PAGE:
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"Cummings and Goings" by Jim Cummings

November 22, 2005 09:35 AM

When we came up with a "sticky" tournament rule question this summer, I  e-mailed my long-time friend - Jim Cummings.  The reason I wrote to Jim is simple.  He knows the rules, inside and out, and if/when he runs into something that he is not sure of,  he turns to his good friend Roy Van Brunt,  Chair of the USTA Rules Committee, and runs it by him.

I know that Jim writes a column for some publications out east and recently asked him if he would write one for our WTA pages, one each month.  Here's his reply:

        "When a leader like Lloyd Cook asks for your services, you say yes
         if at all possible. Lloyd and I go back to our boyhood days in
         Marinette where we were both born and raised. His older brother,
         Gene, was my best friend and, if it were not for that, I may never
         have picked up a tennis racquet. Their father, Ben Cook, was one
         of the best players in the Twin Cities area, so it was only natural
         that we all became tennis players. Then there was Mrs. Cook who
         was a second mother to me. A trip home after I had moved to Chicago,
         and later Baltimore, was never complete without a visit with "Ma" Cook.
         And did I forget to mention that Lloyd's second older brother, Ron, was
         a college roommate at the U of W - Madison? Now that you know my
         Cook connection, let's see if I can serve up some offerings that you will find
         worth reading."
 
And now, on with the 1st edition of Jim's:

"Cummings and Goings"
October 31, 2005
 
In case you are wondering, what happened to Michelle Wie in her first tournament as a professional golfer cannot happen in tennis. Wie was disqualified at the Samsung Open Championships (Oct. 13-16, 2005). Did she hit a ball into the woods and throw it out onto the fairway when nobody was looking? No, nothing like that. In fact, what she did (an unknowing illegal drop) was captured on television for all to see, including Sports Illustrated reporter, Michael Bramberger, who reported it to tournament officials a day after the deed was done No official made the call and at the end of her round, she did not add the two stroke penalty for unknowingly making an illegal drop, thus signing an incorrect scorecard. But how can any golfer add a penalty they know nothing about to their score; especially a penalty assessed the day after their round as the result of a spectator observation?

Now, why can it not happen in tennis. Although the International Tennis Federation (ITF) Rules Of Tennis do not specifically address spectators, Rule 27 (that deals with correcting errors) starts out by saying, "As a principle, when an error in respect to the Rules of Tennis is discovered, all points previously played shall stand."  By extension, if an error is discovered after a match is played, there is no going back. One thing you should know is that the ITF, not USTA, writes the Rules. The USTA cannot change one word of the ITF Rules as written. What it can do (and does) is comment on (interpret) the ITF Rules and those comments are binding on all tennis played in the United States.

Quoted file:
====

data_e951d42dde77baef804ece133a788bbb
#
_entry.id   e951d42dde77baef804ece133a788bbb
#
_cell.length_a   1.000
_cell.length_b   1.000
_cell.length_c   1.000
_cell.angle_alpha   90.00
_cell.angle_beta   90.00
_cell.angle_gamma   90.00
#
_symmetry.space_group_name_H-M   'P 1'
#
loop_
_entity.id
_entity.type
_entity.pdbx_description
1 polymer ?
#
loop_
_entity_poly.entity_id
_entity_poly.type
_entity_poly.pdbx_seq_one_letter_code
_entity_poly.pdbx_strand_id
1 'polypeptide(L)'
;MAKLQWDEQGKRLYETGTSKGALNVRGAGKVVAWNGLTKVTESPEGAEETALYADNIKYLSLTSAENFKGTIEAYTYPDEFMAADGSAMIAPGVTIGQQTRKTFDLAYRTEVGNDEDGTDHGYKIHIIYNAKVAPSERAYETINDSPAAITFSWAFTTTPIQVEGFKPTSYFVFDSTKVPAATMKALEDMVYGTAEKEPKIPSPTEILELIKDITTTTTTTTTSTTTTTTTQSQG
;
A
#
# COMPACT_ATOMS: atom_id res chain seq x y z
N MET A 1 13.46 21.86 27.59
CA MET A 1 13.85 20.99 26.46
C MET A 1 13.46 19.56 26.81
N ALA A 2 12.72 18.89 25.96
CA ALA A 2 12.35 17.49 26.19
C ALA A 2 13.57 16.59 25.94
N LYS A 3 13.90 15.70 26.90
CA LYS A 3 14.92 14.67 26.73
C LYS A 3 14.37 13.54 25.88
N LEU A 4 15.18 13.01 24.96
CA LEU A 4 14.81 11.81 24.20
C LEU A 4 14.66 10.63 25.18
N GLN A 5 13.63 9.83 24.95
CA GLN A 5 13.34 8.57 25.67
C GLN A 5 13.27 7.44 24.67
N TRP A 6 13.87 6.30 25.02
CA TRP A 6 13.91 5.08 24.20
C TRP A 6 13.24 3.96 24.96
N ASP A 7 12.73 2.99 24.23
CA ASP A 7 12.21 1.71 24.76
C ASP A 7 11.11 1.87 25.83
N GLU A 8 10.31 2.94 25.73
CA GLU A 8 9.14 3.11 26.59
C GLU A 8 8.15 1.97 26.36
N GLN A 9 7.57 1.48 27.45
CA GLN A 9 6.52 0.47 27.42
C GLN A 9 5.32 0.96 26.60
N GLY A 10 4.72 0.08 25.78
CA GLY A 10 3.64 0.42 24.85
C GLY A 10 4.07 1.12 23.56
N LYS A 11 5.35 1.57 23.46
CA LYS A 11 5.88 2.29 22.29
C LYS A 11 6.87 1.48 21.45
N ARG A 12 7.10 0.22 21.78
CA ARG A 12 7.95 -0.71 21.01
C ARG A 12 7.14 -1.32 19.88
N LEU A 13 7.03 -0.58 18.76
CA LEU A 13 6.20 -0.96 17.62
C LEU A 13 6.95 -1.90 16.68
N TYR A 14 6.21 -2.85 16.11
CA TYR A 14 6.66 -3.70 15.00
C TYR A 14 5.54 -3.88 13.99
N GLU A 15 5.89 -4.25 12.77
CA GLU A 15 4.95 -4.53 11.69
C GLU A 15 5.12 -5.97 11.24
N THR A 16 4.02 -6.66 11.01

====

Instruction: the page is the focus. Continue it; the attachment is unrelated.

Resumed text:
In addition to ITF Rules, tennis played in the United States is also governed by USTA Regulations and by the Code, a USTA publication written by Nick Powel back in the early 70s. The Code sets forth the principles under which tennis shall be played in an unofficiated match.  Code Number 2 states "All points played in good faith stand."  Code Number 17 point-blank states "No spectator has a part in the match." USTA Regulation 1.O. states that the Code shall apply in all cases not specifically covered by USTA Regulations. The Regs do not specifically address spectator involvement; ergo, per the Code, no spectator has a part in a match. And may it ever be thus.

By:  Jim Cummings

Editor's Note:  Do you have a question about the article, rules of tennis, officiating, The Code, or a "sticky" problem with interpretation of the rules of tennis?  Send Jim an e-mail and he'll get back to you. For an archive of previous columns, please click on the "Rules / Officials" button on the left.

Thanks Jim.. appreciate you sharing with us.

Lloyd Cook, USPTA
President - USTA/Midwest Section/Wisconsin District

Jim Cummings Bio:
   Born in Marinette, WI
   Boyhood friend of the Cook family
   Played varsity tennis for UW-Madison in the 50s
   Officiated at over 25 US Opens as a chair and line umpire  
   Served on USTA's Rules Committee when Jack Stahr and Nick Powel were Chairs
   Active senior player and Referee
   Presently helps edit the Friend At Court
   zjimc@msn.com

 

 

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